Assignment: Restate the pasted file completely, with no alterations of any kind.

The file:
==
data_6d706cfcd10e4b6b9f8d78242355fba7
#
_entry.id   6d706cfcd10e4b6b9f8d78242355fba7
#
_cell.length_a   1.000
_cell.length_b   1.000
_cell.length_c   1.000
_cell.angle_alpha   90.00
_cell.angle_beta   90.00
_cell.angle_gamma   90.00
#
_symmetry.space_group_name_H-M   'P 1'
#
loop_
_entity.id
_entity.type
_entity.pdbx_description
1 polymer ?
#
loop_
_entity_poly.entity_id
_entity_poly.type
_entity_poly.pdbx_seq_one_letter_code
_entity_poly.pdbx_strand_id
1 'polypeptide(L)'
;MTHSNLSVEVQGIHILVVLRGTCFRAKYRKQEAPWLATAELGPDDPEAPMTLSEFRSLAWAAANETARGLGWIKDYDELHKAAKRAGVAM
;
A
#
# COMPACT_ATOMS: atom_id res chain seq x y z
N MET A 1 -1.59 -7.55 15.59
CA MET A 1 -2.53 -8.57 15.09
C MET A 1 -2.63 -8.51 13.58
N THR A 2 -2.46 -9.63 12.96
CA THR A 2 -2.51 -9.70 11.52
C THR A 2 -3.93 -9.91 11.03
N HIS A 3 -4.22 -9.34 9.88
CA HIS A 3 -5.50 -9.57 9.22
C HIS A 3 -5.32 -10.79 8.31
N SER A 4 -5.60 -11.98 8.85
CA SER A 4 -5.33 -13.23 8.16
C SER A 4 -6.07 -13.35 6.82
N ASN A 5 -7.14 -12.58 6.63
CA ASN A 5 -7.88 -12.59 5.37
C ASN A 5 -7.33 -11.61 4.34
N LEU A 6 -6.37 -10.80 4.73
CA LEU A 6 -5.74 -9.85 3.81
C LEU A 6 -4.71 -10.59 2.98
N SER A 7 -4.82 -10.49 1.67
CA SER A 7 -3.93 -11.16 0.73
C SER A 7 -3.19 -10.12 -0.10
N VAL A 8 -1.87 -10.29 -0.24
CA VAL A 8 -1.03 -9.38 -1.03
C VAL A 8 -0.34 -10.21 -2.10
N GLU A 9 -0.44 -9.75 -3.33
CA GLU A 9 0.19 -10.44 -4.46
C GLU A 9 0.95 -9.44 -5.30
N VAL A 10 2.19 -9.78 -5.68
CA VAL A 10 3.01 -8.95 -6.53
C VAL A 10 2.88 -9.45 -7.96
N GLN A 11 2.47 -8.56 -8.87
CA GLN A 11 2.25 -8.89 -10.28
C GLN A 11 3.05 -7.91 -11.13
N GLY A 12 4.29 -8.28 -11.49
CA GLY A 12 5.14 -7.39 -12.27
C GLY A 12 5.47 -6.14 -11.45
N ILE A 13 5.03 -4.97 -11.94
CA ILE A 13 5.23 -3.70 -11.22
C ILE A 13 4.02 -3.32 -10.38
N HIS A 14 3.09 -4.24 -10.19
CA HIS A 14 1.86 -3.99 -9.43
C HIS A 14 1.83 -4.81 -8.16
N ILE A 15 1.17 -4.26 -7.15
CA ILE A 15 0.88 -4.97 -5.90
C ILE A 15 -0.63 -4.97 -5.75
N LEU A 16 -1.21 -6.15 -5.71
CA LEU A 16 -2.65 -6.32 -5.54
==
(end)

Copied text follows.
data_6d706cfcd10e4b6b9f8d78242355fba7
#
_entry.id   6d706cfcd10e4b6b9f8d78242355fba7
#
_cell.length_a   1.000
_cell.length_b   1.000
_cell.length_c   1.000
_cell.angle_alpha   90.00
_cell.angle_beta   90.00
_cell.angle_gamma   90.00
#
_symmetry.space_group_name_H-M   'P 1'
#
loop_
_entity.id
_entity.type
_entity.pdbx_description
1 polymer ?
#
loop_
_entity_poly.entity_id
_entity_poly.type
_entity_poly.pdbx_seq_one_letter_code
_entity_poly.pdbx_strand_id
1 'polypeptide(L)'
;MTHSNLSVEVQGIHILVVLRGTCFRAKYRKQEAPWLATAELGPDDPEAPMTLSEFRSLAWAAANETARGLGWIKDYDELHKAAKRAGVAM
;
A
#
# COMPACT_ATOMS: atom_id res chain seq x y z
N MET A 1 -1.59 -7.55 15.59
CA MET A 1 -2.53 -8.57 15.09
C MET A 1 -2.63 -8.51 13.58
N THR A 2 -2.46 -9.63 12.96
CA THR A 2 -2.51 -9.70 11.52
C THR A 2 -3.93 -9.91 11.03
N HIS A 3 -4.22 -9.34 9.88
CA HIS A 3 -5.50 -9.57 9.22
C HIS A 3 -5.32 -10.79 8.31
N SER A 4 -5.60 -11.98 8.85
CA SER A 4 -5.33 -13.23 8.16
C SER A 4 -6.07 -13.35 6.82
N ASN A 5 -7.14 -12.58 6.63
CA ASN A 5 -7.88 -12.59 5.37
C ASN A 5 -7.33 -11.61 4.34
N LEU A 6 -6.37 -10.80 4.73
CA LEU A 6 -5.74 -9.85 3.81
C LEU A 6 -4.71 -10.59 2.98
N SER A 7 -4.82 -10.49 1.67
CA SER A 7 -3.93 -11.16 0.73
C SER A 7 -3.19 -10.12 -0.10
N VAL A 8 -1.87 -10.29 -0.24
CA VAL A 8 -1.03 -9.38 -1.03
C VAL A 8 -0.34 -10.21 -2.10
N GLU A 9 -0.44 -9.75 -3.33
CA GLU A 9 0.19 -10.44 -4.46
C GLU A 9 0.95 -9.44 -5.30
N VAL A 10 2.19 -9.78 -5.68
CA VAL A 10 3.01 -8.95 -6.53
C VAL A 10 2.88 -9.45 -7.96
N GLN A 11 2.47 -8.56 -8.87
CA GLN A 11 2.25 -8.89 -10.28
C GLN A 11 3.05 -7.91 -11.13
N GLY A 12 4.29 -8.28 -11.49
CA GLY A 12 5.14 -7.39 -12.27
C GLY A 12 5.47 -6.14 -11.45
N ILE A 13 5.03 -4.97 -11.94
CA ILE A 13 5.23 -3.70 -11.22
C ILE A 13 4.02 -3.32 -10.38
N HIS A 14 3.09 -4.24 -10.19
CA HIS A 14 1.86 -3.99 -9.43
C HIS A 14 1.83 -4.81 -8.16
N ILE A 15 1.17 -4.26 -7.15
CA ILE A 15 0.88 -4.97 -5.90
C ILE A 15 -0.63 -4.97 -5.75
N LEU A 16 -1.21 -6.15 -5.71
CA LEU A 16 -2.65 -6.32 -5.54